There are many types of commercial contracts which can be entered into by a seller and buyer of a commercial site. These contracts will cater for different circumstances and specific arrangements between the parties.
Common alternatives include:
Option Agreements are often useful where planning permission has not yet been obtained for a parcel of land and a buyer wants to secure planning permission prior to committing to purchase the land.
The usual form of option agreement provides the buyer with the right to purchase the land from the seller (known as a call option). A buyer is in control and will only exercise their option by giving notice in accordance with the agreed terms.
Where one party is unable, or unwilling to immediately enter into an unconditional agreement for the sale or purchase of a property, a conditional contract is drawn up for the parties.
Whilst conditional contracts are appealing to buyers, especially those who are anxious and want to avoid losing the property to another buyer, they are not so attractive to a seller who would usually try and avoid entering into a contract, where completion is conditional upon the happening of a particular event.
Conditional contracts are usually entered into in circumstances where planning permission has not yet been obtained; the buyer is waiting for vacant possession of the property; or, there are still outstanding searches and enquiries to be undertaken.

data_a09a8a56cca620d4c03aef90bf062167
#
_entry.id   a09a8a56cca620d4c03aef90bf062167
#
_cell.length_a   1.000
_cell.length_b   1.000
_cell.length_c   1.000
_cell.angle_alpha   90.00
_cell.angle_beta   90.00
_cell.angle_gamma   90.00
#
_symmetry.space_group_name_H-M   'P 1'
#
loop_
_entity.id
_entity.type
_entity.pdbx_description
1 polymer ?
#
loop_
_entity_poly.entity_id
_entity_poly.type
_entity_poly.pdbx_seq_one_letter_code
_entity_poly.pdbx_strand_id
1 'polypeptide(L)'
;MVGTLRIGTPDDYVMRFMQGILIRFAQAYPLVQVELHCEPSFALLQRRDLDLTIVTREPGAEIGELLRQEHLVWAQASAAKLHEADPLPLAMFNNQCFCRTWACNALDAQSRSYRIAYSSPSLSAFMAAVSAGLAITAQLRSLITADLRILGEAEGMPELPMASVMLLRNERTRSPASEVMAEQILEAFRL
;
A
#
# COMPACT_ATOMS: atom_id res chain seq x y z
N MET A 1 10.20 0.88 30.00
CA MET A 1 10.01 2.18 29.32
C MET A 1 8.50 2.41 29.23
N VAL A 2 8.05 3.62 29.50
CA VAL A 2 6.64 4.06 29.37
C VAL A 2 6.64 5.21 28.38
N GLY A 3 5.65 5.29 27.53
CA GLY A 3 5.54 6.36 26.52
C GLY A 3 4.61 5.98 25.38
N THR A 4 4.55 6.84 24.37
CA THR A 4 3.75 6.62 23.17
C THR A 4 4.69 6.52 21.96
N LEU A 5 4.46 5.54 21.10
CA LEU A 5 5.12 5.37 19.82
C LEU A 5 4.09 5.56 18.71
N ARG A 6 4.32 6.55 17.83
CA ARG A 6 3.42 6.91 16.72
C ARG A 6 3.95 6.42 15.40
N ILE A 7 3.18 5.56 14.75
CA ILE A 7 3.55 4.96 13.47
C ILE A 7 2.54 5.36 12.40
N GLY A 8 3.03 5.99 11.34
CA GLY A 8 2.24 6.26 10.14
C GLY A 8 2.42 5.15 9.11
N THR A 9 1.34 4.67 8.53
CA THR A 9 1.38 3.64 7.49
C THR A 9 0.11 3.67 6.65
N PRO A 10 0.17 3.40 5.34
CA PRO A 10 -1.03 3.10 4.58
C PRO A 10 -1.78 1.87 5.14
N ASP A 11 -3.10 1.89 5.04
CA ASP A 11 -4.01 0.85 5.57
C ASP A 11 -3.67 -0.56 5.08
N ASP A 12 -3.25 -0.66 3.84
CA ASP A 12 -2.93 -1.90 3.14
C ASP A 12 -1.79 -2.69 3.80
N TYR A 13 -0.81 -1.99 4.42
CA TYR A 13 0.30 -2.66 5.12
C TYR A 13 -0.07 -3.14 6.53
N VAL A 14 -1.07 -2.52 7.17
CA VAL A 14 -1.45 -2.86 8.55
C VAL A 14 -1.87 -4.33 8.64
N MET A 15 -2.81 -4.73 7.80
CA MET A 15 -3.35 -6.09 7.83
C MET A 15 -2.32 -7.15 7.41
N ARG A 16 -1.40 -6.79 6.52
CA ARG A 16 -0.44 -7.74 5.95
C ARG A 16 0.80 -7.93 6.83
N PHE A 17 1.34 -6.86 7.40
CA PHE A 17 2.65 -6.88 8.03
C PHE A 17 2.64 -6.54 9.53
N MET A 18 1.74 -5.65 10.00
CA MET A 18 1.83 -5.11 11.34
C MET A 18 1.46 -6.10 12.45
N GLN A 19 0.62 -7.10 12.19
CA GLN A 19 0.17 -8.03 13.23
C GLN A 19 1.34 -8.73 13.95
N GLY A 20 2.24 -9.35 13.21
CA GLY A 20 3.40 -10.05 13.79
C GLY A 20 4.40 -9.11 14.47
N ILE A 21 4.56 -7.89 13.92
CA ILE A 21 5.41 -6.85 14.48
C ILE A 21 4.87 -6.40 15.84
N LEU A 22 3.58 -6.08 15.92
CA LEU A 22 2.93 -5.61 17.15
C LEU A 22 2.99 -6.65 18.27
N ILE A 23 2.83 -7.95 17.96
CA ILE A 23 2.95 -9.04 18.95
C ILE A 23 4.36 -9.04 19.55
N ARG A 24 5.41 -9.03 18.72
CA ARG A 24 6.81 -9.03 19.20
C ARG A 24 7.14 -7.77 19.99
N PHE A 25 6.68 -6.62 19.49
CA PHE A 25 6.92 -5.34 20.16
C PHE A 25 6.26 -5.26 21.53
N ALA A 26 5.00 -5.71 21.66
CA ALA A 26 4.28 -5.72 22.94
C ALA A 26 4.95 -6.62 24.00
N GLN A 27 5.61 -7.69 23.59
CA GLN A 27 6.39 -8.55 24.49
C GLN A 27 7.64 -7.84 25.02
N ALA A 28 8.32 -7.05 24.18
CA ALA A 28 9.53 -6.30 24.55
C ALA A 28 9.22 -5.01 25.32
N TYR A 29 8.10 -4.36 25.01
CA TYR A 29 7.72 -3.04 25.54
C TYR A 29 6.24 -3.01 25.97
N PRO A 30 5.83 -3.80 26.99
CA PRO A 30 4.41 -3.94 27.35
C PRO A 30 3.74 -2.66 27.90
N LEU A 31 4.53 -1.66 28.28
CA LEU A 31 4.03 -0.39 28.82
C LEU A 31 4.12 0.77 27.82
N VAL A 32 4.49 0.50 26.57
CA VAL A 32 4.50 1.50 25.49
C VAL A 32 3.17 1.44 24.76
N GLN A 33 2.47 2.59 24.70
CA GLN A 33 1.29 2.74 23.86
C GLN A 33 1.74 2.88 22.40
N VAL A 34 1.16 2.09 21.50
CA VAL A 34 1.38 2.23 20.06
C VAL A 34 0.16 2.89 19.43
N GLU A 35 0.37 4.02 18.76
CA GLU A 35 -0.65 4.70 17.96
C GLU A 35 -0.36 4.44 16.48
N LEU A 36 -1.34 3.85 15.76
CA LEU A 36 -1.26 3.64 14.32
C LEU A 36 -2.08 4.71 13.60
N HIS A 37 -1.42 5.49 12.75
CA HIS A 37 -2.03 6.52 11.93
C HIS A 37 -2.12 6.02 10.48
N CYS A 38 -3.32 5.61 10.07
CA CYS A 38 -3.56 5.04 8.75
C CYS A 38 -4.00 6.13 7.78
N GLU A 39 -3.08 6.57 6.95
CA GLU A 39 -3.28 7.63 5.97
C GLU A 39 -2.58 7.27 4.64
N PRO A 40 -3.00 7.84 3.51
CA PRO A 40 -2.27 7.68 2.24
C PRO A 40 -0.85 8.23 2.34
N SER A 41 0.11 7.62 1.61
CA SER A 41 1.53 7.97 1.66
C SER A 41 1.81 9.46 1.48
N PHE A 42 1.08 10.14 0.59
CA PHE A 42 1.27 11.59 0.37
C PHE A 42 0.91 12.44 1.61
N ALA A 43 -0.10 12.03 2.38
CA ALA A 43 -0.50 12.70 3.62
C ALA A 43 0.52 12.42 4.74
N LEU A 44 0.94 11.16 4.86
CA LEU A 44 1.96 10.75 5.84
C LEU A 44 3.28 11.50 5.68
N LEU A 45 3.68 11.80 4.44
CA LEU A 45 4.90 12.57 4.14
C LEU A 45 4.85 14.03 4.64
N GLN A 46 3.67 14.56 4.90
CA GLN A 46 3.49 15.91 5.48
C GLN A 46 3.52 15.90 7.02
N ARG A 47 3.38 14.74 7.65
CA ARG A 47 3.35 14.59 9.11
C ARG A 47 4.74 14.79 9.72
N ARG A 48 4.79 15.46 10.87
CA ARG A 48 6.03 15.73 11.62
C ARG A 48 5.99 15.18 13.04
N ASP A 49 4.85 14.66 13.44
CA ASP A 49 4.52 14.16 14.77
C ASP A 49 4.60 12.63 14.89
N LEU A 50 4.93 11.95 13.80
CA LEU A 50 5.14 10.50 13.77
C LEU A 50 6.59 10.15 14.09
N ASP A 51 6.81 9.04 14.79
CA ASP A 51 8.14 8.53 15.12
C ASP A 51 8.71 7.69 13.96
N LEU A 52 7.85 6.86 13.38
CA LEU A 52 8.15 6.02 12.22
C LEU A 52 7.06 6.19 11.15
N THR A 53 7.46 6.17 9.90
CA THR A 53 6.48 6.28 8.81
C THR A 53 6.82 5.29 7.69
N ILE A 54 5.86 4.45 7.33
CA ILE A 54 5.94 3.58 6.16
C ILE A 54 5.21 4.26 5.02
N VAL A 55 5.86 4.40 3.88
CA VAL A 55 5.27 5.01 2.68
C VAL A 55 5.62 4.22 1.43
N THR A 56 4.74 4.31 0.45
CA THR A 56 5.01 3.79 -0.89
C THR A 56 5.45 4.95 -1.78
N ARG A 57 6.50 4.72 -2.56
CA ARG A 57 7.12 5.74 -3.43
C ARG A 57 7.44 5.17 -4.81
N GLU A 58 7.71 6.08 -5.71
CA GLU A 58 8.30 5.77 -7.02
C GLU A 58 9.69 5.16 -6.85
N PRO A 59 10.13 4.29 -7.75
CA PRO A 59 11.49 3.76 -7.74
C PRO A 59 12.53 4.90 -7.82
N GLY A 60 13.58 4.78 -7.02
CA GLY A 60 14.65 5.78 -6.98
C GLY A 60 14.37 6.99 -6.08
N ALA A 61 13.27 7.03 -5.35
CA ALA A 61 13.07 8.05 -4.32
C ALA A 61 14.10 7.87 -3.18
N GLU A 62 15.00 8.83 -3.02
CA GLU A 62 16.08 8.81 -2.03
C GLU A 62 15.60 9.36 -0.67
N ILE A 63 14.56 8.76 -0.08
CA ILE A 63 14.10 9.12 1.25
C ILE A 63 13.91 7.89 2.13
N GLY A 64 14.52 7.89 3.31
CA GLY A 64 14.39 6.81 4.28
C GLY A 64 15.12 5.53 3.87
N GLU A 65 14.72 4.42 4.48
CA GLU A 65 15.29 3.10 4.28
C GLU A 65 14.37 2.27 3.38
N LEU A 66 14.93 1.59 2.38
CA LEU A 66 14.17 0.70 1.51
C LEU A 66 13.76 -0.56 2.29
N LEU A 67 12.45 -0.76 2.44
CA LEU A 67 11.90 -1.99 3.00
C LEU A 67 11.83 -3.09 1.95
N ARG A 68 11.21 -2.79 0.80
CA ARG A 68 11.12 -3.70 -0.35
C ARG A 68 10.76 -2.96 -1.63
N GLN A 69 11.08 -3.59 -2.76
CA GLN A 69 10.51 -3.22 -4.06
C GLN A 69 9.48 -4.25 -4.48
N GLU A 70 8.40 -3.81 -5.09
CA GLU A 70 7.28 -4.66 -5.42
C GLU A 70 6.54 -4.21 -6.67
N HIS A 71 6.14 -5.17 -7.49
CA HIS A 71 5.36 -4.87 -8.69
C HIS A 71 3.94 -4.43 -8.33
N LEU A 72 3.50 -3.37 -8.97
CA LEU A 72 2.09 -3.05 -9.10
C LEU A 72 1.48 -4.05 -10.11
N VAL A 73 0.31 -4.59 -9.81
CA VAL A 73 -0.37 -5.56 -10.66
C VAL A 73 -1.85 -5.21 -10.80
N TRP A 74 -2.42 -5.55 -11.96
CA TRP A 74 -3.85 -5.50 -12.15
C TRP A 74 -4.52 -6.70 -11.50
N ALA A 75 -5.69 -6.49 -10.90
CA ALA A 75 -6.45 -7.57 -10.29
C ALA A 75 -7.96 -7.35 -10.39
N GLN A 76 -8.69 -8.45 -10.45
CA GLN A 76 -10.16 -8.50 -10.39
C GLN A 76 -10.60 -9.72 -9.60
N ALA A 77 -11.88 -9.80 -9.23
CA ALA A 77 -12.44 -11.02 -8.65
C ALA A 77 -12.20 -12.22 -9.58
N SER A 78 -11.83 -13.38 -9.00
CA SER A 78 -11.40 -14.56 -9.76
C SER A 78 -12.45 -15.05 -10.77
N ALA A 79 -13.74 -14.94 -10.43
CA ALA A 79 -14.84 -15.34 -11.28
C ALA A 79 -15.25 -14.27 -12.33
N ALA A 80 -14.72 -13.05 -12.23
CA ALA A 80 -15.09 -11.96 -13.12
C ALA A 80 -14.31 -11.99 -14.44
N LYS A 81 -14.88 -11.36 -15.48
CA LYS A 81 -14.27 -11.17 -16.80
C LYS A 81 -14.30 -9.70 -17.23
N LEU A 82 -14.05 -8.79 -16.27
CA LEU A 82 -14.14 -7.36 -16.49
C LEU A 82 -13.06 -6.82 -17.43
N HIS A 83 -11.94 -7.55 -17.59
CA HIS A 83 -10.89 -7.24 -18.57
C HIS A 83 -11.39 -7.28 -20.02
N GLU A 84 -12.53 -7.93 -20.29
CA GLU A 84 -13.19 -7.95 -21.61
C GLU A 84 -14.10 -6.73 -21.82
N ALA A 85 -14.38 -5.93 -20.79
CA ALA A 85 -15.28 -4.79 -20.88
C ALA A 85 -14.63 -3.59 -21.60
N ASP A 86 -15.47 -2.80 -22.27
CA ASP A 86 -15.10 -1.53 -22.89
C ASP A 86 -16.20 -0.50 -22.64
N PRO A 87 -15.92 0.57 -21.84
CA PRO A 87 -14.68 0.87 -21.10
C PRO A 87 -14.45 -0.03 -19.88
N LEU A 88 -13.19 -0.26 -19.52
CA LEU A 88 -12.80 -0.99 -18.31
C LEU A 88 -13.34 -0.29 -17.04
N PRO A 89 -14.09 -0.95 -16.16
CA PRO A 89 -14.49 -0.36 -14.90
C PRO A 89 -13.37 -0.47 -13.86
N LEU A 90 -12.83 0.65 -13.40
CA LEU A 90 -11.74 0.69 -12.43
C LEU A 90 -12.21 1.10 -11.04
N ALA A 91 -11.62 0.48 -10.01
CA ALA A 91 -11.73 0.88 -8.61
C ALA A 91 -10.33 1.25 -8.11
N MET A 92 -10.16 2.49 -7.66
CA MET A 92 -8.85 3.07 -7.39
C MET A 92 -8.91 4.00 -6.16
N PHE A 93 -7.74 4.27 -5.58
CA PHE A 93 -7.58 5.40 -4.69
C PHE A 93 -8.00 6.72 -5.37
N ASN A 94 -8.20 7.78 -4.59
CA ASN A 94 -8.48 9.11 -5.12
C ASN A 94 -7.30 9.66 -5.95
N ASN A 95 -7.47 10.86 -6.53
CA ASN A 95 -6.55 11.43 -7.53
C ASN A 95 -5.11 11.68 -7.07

Land Promotion Agreements
Usually, this involves a third-party land promotor who agrees to apply for planning permission for development on the land and once planning has been obtained, market the property for sale on the open market, with a view to obtaining the best price possible.
The promotor will initially fund a planning application and relevant land, geotechnical and environmental surveys together with any other costs relating to marketing and ultimate sale of the property.
Once a buyer has been found and the seller agrees the deal, the promotor will receive a percentage (as per the agreement) of the sale proceeds. In addition to this, the promotor will be reimbursed for the planning and marketing costs. If however planning permission is not obtained then the agreement is automatically terminated.
A joint venture differs from the above commercial contracts as it can include various parties, for example, the landowner, the developer, the funder and even the ultimate occupier of the completed property.
All parties would enter into a single contract which would set out the terms of agreement between them and would deal with the benefit that each party could bring to the proposed arrangement.
If you would like further information regarding the above, please speak to the commercial property team here at Fisher Jones Greenwood LLP on 01206 700133 or email [email protected]
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